The Editorial Executive Committee welcomes letters, which should be less than 250 words. Before a decision to publish is made, letters which refer to a published article may be sent to the author for a response. Any letter may be sent to an expert for comment. When letters are published, they are usually accompanied in the same issue by their responses or comments. The Committee screens out discourteous, inaccurate or libellous statements. The letters are sub-edited before publication. Authors are required to declare any conflicts of interest. The Committee's decision on publication is final.
Letter to the editor
Editor, – Professor Seale provides an informative and helpful account of the role of anti-leukotriene drugs in asthma (Aust Prescr 1999;22:58-60), contrasting with the somewhat irrational claims of their benefits in the lay press. It raises the issue of how to assess the benefits of asthma medication. A recent study1 advocated use of inhaled budesonide to prevent asthma relapse following discharge from the emergency department. Improved outcomes were measured by reduced relapse(defined as unscheduled visits for worsening symptoms), improved scores on an Asthma Quality of Life Questionnaire, and improved symptom scores. However there were no differences between treatment groups in measures of peak expiratory flow rates. If there is no difference in measured respiratory function, what is the significance of the other outcome measures, and what is the optimum method to assess if a patient is helped by a new intervention? If a patient says they feel better, possibly from a placebo effect of a perceived 'wonder drug', should they be continued on a new and expensive medication if there is no other measure of improvement?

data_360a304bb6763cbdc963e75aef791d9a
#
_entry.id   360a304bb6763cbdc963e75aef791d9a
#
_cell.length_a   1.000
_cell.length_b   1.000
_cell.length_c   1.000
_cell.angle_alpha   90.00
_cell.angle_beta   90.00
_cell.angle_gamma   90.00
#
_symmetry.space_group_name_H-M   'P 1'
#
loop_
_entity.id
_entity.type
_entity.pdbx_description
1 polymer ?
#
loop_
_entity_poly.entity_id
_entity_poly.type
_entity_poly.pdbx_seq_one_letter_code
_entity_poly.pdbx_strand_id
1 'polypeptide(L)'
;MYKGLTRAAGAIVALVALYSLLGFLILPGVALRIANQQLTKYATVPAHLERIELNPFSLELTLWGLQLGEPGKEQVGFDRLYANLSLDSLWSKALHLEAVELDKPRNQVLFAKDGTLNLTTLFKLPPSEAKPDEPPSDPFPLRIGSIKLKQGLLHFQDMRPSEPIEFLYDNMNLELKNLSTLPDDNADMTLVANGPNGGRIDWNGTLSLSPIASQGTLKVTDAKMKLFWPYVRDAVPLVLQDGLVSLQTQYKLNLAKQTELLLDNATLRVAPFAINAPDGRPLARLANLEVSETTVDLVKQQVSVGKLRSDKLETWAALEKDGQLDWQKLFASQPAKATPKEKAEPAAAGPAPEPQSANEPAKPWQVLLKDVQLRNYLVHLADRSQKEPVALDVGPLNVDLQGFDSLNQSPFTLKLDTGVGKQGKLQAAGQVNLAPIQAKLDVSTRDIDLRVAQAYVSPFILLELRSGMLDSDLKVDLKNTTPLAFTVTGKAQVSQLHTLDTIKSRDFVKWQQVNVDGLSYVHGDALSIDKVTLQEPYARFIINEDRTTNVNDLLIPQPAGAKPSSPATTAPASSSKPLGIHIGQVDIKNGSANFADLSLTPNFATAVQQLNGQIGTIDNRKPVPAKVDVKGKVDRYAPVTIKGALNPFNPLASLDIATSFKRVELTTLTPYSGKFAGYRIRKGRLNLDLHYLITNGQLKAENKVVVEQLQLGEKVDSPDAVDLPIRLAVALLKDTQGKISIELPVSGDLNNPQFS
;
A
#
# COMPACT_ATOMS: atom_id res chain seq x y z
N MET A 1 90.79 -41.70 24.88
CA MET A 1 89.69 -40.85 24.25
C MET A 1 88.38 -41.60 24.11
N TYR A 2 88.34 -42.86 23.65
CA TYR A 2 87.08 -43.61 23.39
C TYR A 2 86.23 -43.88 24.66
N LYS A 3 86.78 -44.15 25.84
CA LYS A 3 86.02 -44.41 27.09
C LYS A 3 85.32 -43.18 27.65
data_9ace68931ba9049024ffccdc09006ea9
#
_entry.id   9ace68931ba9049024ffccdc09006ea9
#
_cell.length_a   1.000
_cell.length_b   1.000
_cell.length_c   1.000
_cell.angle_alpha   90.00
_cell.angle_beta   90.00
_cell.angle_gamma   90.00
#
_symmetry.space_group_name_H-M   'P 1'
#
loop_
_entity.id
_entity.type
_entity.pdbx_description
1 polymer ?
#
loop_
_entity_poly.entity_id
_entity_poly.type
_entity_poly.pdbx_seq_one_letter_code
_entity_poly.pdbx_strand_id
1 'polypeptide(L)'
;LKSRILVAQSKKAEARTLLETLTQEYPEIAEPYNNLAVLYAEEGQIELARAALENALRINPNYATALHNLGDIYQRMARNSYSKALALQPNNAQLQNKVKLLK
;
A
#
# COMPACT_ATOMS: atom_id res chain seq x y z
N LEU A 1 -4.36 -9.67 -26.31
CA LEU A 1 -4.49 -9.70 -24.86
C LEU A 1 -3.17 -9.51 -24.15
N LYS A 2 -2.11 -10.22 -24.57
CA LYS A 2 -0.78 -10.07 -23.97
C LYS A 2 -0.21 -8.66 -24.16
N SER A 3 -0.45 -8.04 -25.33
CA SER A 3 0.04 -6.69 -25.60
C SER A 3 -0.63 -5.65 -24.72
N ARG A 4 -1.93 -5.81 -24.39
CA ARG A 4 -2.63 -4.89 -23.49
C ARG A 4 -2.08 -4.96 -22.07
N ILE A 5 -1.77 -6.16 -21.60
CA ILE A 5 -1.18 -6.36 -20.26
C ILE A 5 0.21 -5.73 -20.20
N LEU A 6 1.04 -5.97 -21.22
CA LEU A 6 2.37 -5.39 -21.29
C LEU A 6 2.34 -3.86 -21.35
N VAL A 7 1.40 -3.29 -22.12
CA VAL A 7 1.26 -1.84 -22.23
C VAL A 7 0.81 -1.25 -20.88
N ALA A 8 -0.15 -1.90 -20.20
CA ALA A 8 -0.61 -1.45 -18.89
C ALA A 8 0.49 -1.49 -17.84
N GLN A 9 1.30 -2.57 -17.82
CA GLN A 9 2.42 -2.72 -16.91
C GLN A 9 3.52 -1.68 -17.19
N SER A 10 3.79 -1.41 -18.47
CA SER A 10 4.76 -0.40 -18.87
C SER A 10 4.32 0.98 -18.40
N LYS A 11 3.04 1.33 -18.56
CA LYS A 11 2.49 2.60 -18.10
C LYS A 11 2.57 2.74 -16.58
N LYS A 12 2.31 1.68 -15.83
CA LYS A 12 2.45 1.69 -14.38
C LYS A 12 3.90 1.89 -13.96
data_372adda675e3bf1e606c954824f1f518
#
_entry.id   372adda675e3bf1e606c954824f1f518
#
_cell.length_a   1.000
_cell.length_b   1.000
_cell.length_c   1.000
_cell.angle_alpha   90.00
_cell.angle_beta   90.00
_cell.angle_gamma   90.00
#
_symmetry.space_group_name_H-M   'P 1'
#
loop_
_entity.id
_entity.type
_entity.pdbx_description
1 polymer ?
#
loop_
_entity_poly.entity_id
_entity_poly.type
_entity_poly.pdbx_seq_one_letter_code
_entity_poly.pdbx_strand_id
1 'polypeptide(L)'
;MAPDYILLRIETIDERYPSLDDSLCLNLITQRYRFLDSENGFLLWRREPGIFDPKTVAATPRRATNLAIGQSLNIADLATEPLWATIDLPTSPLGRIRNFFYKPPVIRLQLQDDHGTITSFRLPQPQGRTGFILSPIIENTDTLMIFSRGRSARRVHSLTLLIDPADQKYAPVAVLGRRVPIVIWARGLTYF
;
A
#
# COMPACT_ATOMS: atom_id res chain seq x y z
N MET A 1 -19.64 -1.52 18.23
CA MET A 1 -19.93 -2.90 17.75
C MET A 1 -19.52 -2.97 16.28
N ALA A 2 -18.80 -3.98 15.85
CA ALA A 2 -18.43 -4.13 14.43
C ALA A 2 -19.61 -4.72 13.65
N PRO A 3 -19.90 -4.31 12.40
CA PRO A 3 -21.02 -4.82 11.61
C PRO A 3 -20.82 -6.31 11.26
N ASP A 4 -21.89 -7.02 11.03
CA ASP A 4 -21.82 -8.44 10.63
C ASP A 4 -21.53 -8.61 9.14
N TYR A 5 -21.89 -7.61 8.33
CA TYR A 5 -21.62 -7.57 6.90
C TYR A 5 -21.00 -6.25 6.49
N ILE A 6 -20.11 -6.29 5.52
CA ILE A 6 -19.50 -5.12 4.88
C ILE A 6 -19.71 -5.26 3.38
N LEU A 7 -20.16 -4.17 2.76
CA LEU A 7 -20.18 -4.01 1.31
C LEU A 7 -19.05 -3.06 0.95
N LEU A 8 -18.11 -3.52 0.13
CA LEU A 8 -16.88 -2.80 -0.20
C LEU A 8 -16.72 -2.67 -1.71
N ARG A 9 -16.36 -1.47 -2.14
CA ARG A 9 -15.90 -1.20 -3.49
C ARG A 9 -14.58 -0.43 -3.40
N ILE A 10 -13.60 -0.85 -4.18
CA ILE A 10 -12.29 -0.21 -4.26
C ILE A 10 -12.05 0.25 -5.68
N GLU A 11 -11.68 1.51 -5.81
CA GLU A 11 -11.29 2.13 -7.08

- Rowe BH, Bota GW, Fabris L, Therrien SA, Milner RA, Jacono J. Inhaled budesonide in addition to oral corticosteroids to prevent asthma relapse following discharge from the emergency department: a randomized controlled trial. JAMA 1999;281:2119-26.